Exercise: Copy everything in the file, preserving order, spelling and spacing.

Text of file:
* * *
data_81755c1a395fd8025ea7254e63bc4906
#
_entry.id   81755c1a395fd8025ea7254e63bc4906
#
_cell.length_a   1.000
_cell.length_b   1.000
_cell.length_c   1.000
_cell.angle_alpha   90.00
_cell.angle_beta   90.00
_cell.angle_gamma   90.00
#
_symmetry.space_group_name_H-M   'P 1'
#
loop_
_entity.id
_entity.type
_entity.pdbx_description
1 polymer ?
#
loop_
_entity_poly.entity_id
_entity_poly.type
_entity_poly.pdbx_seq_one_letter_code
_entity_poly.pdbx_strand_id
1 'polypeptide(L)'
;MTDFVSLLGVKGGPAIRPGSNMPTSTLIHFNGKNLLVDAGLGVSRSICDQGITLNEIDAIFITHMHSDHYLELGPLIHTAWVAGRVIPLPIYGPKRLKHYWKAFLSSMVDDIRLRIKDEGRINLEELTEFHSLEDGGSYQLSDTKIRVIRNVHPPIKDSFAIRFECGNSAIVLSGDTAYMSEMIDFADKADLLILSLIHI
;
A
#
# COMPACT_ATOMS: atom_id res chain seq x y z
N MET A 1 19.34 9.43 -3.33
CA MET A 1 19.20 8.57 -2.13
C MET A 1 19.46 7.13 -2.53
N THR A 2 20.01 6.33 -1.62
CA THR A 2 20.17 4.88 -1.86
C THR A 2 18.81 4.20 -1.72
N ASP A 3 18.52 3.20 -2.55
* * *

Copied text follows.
data_81755c1a395fd8025ea7254e63bc4906
#
_entry.id   81755c1a395fd8025ea7254e63bc4906
#
_cell.length_a   1.000
_cell.length_b   1.000
_cell.length_c   1.000
_cell.angle_alpha   90.00
_cell.angle_beta   90.00
_cell.angle_gamma   90.00
#
_symmetry.space_group_name_H-M   'P 1'
#
loop_
_entity.id
_entity.type
_entity.pdbx_description
1 polymer ?
#
loop_
_entity_poly.entity_id
_entity_poly.type
_entity_poly.pdbx_seq_one_letter_code
_entity_poly.pdbx_strand_id
1 'polypeptide(L)'
;MTDFVSLLGVKGGPAIRPGSNMPTSTLIHFNGKNLLVDAGLGVSRSICDQGITLNEIDAIFITHMHSDHYLELGPLIHTAWVAGRVIPLPIYGPKRLKHYWKAFLSSMVDDIRLRIKDEGRINLEELTEFHSLEDGGSYQLSDTKIRVIRNVHPPIKDSFAIRFECGNSAIVLSGDTAYMSEMIDFADKADLLILSLIHI
;
A
#
# COMPACT_ATOMS: atom_id res chain seq x y z
N MET A 1 19.34 9.43 -3.33
CA MET A 1 19.20 8.57 -2.13
C MET A 1 19.46 7.13 -2.53
N THR A 2 20.01 6.33 -1.62
CA THR A 2 20.17 4.88 -1.86
C THR A 2 18.81 4.20 -1.72
N ASP A 3 18.52 3.20 -2.55